411 U.S. 279 (1973), 71-1021, Employees of the Department of Public Health & Welfare of
|Docket Nº:||No. 71-1021|
|Citation:||411 U.S. 279, 93 S.Ct. 1614, 36 L.Ed.2d 251|
|Party Name:||Employees of the Department of Public Health & Welfare of|
|Case Date:||April 18, 1973|
|Court:||United States Supreme Court|
Missouri v. Missouri Public Health & Welfare of Missouri
Argued January 15, 1973
CERTIORARI TO THE UNITED STATES COURT OF APPEALS
FOR THE EIGHTH CIRCUIT
Petitioners, employees of state health facilities, brought suit for overtime pay due them under § 16(b) of the Fair Labor Standards Act (FLSA) and damages, which the District Court dismissed as being an unconsented action against the State of Missouri, and thus barred by the Eleventh Amendment. The Court of Appeals affirmed.
Held: Although amendments to the FLSA in 1966 extended statutory coverage to state employees, the legislative history discloses no congressional purpose to deprive a State of its constitutional immunity to suit in a federal forum by employees of its nonprofit institutions, particularly since Congress made no change in § 16(b), which makes no reference to suits by employees against the State. Parden v. Terminal R. Co., 377 U.S. 184, distinguished. The amendments' extension of coverage to state employees is not without meaning as the Secretary of Labor is thereby enabled to bring remedial action on their behalf under § 17 of the FLSA. Pp. 281-287.
452 F.2d 820, affirmed.
DOUGLAS, J., delivered the opinion of the Court, in which BURGER, C.J., and WHITE, BLACKMUN, POWELL, and REHNQUIST, JJ., joined. MARSHALL, J., filed an opinion concurring in the result, in which STEWART, J., joined, post, p. 287. BRENNAN, J., filed a dissenting opinion, post, p. 298.
DOUGLAS, J., lead opinion
MR. JUSTICE DOUGLAS delivered the opinion of the Court.
The Eleventh Amendment, adopted in 1795, and formally ratified in 1798, provides:
The Judicial power of the United States shall not be construed to extend to any suit in law or equity, commenced or prosecuted against one of the United States by Citizens of another State, or by Citizens or Subjects of any Foreign State.
[93 S.Ct. 1616] The Eleventh Amendment is the basis of a motion by Missouri to dismiss a complaint filed by employees of state agencies of that State, the Department of Public Health and Welfare, and two of its divisions, the Division of Mental Disease and the Division of Health, and various officials of the Department and of the two Divisions.
Although the Eleventh Amendment is not literally applicable, since petitioners who brought suit are citizens of Missouri, it is established that an unconsenting State is immune from suits brought in federal courts by her own citizens, as well as by citizens of another State. See Hans v. Louisiana, 134 U.S. 1; Duhne v. New Jersey, 251 U.S. 311; Parden v. Terminal R. Co.,1 377 U.S. 184; 1 C. Jacobs, The Eleventh Amendment and Sovereign Immunity 109-110 (1972).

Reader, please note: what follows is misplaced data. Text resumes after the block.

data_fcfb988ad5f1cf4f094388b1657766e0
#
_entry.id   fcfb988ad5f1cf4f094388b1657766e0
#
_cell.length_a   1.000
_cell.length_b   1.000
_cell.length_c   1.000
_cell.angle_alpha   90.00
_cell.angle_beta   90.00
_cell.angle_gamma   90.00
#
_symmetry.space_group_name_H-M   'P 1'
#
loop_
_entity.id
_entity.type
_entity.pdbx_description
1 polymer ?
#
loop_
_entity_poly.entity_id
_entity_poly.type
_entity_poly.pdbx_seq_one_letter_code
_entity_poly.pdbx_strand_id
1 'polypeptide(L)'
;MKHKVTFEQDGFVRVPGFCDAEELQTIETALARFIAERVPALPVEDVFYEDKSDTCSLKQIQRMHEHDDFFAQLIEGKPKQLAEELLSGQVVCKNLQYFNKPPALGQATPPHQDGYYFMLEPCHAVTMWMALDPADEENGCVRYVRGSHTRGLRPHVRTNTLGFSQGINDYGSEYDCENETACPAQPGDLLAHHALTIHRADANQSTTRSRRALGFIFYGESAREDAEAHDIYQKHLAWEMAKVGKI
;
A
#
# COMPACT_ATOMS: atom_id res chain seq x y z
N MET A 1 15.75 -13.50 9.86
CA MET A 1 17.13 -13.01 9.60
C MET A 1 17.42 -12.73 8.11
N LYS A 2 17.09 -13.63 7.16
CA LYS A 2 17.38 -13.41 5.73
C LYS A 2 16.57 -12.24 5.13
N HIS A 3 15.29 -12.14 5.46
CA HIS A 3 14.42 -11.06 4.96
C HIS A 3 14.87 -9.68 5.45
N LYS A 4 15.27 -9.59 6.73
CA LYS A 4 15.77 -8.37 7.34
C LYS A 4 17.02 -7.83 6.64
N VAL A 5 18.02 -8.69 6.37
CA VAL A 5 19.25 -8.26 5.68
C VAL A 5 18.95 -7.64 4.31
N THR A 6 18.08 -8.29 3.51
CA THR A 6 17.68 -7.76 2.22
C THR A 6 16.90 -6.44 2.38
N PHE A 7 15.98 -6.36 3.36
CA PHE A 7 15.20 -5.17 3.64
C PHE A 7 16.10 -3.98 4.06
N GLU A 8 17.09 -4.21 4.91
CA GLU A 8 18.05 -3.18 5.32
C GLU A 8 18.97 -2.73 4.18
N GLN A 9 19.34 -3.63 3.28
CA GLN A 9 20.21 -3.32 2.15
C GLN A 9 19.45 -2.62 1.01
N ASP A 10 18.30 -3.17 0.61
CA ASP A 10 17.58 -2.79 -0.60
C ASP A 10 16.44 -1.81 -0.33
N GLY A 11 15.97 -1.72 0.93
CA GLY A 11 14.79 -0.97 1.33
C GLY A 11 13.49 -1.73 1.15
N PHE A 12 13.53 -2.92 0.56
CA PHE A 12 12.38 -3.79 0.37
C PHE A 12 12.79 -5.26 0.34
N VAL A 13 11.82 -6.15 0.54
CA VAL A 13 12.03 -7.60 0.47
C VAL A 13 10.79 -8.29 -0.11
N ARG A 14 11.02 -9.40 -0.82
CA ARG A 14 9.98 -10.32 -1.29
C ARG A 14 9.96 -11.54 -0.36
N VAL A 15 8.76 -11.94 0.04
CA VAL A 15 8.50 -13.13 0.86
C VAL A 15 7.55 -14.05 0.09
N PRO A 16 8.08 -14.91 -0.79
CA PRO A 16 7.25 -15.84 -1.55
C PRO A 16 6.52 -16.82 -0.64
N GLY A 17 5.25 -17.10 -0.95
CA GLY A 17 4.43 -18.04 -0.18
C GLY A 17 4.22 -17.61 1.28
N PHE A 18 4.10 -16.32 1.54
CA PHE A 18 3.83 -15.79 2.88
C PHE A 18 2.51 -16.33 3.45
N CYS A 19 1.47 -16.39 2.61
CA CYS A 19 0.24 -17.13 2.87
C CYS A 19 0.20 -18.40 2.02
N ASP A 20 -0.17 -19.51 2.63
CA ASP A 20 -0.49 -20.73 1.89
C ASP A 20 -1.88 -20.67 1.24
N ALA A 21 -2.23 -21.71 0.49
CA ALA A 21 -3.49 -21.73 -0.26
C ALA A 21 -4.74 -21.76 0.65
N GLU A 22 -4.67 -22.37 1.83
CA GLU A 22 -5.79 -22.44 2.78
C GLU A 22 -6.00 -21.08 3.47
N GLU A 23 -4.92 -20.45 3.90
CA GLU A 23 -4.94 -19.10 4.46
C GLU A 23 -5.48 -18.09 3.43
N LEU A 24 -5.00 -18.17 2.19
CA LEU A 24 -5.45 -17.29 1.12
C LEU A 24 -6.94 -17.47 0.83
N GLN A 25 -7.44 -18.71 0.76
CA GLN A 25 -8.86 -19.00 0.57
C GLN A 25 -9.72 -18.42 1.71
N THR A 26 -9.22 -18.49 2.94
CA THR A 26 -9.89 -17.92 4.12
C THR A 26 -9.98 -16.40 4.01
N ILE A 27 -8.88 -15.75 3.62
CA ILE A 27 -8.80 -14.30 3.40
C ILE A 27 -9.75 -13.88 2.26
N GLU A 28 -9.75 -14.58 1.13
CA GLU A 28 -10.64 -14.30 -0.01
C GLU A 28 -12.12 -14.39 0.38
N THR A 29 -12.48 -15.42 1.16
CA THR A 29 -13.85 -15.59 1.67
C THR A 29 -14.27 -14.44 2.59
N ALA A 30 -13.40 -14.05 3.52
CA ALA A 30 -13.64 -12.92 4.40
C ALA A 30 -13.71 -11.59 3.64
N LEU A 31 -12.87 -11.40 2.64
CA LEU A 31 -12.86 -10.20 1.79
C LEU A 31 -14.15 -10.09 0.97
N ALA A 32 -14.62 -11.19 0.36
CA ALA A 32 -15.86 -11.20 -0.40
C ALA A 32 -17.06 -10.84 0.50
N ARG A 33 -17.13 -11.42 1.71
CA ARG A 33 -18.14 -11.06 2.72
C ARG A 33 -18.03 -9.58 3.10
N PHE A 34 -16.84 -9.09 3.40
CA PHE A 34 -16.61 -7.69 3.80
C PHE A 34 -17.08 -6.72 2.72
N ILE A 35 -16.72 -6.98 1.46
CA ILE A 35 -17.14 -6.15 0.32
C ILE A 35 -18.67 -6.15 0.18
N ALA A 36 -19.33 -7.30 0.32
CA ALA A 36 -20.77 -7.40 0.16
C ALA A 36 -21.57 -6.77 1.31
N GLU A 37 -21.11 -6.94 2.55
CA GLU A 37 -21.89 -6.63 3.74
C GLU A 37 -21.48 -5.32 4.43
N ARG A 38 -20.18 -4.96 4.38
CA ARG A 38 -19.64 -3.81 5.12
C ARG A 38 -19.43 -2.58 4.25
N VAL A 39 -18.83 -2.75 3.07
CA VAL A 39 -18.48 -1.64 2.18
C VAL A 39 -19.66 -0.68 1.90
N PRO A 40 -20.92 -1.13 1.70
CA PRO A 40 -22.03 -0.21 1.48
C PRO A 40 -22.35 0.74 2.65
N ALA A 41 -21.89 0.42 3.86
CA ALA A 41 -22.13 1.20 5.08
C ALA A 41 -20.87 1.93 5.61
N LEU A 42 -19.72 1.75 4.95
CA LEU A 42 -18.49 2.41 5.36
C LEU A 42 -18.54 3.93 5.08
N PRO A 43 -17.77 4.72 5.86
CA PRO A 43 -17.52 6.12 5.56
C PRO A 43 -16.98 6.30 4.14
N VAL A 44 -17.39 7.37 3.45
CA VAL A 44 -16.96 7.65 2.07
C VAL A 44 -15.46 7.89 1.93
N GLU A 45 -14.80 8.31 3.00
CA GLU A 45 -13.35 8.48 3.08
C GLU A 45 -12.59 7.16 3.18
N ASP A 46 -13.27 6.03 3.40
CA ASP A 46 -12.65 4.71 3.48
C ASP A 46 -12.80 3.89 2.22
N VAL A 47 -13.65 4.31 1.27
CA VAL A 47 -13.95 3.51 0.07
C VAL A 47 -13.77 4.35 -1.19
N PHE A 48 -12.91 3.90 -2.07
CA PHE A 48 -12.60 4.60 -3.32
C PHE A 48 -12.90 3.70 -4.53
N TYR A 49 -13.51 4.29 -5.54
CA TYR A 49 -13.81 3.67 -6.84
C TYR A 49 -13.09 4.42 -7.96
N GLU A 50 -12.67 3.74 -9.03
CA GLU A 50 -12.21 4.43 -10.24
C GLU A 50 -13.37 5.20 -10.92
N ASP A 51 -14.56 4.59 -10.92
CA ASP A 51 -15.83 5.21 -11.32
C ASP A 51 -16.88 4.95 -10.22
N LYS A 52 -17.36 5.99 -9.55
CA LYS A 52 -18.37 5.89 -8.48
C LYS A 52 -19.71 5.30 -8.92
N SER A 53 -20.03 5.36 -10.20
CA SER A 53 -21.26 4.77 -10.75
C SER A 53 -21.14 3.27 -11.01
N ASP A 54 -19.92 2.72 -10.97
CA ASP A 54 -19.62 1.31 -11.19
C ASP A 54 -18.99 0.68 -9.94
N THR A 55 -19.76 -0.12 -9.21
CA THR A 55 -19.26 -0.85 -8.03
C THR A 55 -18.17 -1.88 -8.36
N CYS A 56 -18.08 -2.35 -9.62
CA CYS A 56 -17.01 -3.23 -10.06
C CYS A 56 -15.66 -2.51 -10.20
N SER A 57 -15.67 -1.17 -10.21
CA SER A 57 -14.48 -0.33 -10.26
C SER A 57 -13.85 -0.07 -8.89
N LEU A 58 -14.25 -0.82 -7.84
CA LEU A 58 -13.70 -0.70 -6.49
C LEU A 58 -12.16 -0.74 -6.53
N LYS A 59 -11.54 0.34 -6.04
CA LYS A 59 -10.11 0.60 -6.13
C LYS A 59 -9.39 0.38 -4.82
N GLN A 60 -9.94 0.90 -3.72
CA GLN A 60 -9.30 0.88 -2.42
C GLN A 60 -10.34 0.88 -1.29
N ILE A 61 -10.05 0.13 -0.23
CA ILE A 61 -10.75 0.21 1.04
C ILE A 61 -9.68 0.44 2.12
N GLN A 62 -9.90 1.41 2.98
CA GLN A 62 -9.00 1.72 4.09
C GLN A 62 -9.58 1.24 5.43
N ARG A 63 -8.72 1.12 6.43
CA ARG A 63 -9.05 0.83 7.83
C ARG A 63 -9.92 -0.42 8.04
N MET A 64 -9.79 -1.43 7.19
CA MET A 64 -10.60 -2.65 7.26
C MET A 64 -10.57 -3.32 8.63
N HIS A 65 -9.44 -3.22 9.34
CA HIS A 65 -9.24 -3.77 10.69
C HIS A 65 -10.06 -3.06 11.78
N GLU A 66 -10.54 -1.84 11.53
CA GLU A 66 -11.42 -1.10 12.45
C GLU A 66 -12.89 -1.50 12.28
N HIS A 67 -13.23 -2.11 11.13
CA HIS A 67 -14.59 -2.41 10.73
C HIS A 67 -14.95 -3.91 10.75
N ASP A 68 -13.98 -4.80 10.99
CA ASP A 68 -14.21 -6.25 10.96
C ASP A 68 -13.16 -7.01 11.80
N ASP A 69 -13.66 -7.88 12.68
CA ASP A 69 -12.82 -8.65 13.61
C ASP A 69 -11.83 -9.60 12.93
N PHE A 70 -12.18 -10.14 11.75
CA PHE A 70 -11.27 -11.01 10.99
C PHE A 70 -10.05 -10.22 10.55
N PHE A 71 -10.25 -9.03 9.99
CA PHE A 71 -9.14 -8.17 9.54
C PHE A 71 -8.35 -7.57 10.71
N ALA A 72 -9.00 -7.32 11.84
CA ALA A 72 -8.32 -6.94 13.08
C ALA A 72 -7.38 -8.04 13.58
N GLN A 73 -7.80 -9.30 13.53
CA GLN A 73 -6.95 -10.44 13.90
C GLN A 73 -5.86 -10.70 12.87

The employees seek overtime compensation due them under 16(b) of the Fair Labor Standards Act of 1938, 52 Stat. 1069, as amended, 29 U.S.C. § 216(b), and an equal amount as liquidated damages and attorneys' fees. The District Court dismissed the complaint. The Court of Appeals, sitting in a panel of three, reversed, one judge dissenting. No. 20,204, Apr. 2, 1971 (not reported). On the filing of a petition for rehearing, the Court of Appeals sat en banc and, by a closely divided vote, set aside the panel decision and affirmed the judgment of the District Court. 452 F.2d 820. The case is here on a petition for a writ of certiorari, which we granted. 405 U.S. 1016.
The panel of three thought the present case was governed by Parden v. Terminal R. Co., supra. The court, sitting en banc, thought Parden was distinguishable. That is the central issue argued in the present case.
Parden involved a state-owned railroad operating in interstate commerce, and the claims were those of employees under the Federal Employers' Liability Act (FELA), 35 Stat. 65, as amended, 45 U.S.C. § 51 et seq. The term "carrier," for purposes of that Act, was defined by Congress as including "[e]very common carrier by railroad while engaging in commerce between any of the several States." Id., § 51. The Court concluded that Congress designed to bring state-owned, as well as privately owned, carriers within that definition and that it was empowered to do so by the Commerce [93 S.Ct. 1617] Clause. The State's operation of its railroad in interstate commerce, it held, was in subordination to the power of Congress to regulate interstate commerce and application of the FELA to a State in those circumstances was not precluded by sovereign immunity. 377 U.S. at 191-193. The Parden case, in final analysis, turned on the question of waiver, a majority of the Court holding that it was a federal question, since any consent of the State to suit did not arise from an act "wholly within its own sphere of authority," but in the area of commerce, which is subject to pervasive federal regulation. Id. at 196.